I WANT to begin by stating a principle which was expressed in typically provocative terms by Professor John Kay a few years ago. Kay remarked: "The focus of industrial policy should not be on what we do worse than other people, but on what we do better."
Kay gives many examples of areas in which national competitive advantage seems to have been built - fitted kitchens in Germany, financial services in London and Manhattan, automobiles in Japan, the knitwear producers and shoemakers of Italy - and asks why this has been the case. The most important reason is the opportunity which clusters of firms provide, once a critical mass has been established, for the growth and transfer of skills and knowledge within the sector. "It is on success in creating the networks which facilitate these exchanges that many competitive advantages in today's world depend." Kay concludes.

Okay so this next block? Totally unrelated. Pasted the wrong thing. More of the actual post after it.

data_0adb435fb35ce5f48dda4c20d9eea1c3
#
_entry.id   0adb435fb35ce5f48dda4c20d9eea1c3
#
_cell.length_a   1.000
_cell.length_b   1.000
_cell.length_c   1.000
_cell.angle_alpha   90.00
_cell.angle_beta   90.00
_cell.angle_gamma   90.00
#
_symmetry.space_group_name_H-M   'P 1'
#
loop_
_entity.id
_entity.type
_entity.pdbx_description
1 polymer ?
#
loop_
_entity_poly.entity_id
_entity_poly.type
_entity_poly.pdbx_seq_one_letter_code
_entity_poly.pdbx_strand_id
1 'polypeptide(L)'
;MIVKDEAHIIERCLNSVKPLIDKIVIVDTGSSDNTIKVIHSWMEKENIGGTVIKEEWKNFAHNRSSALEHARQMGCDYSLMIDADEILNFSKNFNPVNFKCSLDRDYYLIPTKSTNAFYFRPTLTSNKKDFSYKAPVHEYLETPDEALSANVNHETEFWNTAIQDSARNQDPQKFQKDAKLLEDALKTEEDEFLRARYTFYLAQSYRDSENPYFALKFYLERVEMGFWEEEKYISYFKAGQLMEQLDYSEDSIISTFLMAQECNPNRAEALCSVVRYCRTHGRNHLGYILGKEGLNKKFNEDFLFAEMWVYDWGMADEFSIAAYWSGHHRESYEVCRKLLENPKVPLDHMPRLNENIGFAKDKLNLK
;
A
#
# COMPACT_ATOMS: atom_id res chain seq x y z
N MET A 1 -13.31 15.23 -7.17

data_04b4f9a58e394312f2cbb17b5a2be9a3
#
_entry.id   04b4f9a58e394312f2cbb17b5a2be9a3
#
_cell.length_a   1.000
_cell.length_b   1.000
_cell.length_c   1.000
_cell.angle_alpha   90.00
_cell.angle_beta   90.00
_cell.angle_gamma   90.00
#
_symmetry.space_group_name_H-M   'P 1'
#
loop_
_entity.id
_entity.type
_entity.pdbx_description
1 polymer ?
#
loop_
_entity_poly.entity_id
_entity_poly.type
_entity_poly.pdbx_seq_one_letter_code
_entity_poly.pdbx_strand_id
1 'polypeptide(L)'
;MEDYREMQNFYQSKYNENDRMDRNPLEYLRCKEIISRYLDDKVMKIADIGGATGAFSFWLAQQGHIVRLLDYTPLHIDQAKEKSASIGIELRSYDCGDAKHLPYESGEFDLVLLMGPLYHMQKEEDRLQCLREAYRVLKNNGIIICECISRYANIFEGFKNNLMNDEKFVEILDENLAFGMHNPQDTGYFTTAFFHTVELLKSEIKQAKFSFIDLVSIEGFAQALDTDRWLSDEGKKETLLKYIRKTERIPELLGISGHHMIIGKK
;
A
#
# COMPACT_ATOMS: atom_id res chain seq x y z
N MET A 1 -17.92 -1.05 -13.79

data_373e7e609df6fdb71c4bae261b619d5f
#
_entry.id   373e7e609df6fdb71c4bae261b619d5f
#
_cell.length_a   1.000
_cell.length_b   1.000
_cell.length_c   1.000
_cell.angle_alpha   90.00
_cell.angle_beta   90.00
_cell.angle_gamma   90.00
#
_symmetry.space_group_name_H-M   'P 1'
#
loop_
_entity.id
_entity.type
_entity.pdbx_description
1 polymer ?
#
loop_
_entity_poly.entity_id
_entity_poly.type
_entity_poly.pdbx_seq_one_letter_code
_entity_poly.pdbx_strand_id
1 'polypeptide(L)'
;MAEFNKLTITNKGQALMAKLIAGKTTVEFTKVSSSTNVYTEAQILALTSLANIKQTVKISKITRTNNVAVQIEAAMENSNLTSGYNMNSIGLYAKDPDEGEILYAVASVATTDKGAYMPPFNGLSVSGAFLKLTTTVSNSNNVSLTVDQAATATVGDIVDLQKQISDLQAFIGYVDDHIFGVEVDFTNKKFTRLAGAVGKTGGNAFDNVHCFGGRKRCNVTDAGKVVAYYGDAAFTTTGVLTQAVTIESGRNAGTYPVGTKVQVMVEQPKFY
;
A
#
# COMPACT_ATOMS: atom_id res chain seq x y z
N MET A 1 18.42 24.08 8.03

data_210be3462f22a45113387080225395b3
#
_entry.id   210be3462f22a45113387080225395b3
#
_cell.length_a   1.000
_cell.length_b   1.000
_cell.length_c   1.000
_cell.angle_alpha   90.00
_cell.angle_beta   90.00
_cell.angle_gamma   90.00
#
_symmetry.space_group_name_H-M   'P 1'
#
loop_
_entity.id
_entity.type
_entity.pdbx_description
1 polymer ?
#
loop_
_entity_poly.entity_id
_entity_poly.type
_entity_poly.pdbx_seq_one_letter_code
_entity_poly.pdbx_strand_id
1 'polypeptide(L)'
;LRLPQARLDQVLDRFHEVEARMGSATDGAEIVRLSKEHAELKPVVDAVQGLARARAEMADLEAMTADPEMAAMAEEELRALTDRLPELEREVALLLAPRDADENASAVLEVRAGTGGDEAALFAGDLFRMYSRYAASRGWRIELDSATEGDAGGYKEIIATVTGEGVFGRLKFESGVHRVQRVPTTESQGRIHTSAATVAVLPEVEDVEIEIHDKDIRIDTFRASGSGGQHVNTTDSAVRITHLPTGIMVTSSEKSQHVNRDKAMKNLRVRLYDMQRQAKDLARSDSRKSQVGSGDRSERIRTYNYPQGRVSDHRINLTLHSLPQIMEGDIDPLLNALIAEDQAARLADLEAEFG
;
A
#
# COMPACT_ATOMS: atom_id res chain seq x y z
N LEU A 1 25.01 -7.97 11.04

The competitive strength of each firm within the network derives from the knowledge base to which all contribute and have access. Some aspects of the knowledge base relevant to a particular activity are, of course, specific to that activity, but many are not, and the most important of such non-specific skill bases lies in scientific and technical training. The levels of scientific education and achievement in British universities are as high as any in the world and this is reflected in the success of British firms in industries which depend on elite science, such as pharmaceuticals, defence electronics, biotechnology and computer software. In these areas, once the product is designed, it has for practical purposes been made. Where, by contrast, countries such as Germany and Japan stand out, is in the technical capabilities of workers further down the ability spectrum. The first thing we need, therefore, in designing policies to enhance competitiveness, is to have a clear idea where our competitive advantages lie. We can then build upon them. The problem with industrial policies in the past is that they have pursued the opposite of Kay's dictum. British industrial policy was based not on picking winners, but, perversely, on picking losers. Losers that we would have liked to be winners. Attempts to revive British Leyland, for example, through state intervention turned out to be a sorry failure, and predictably so. …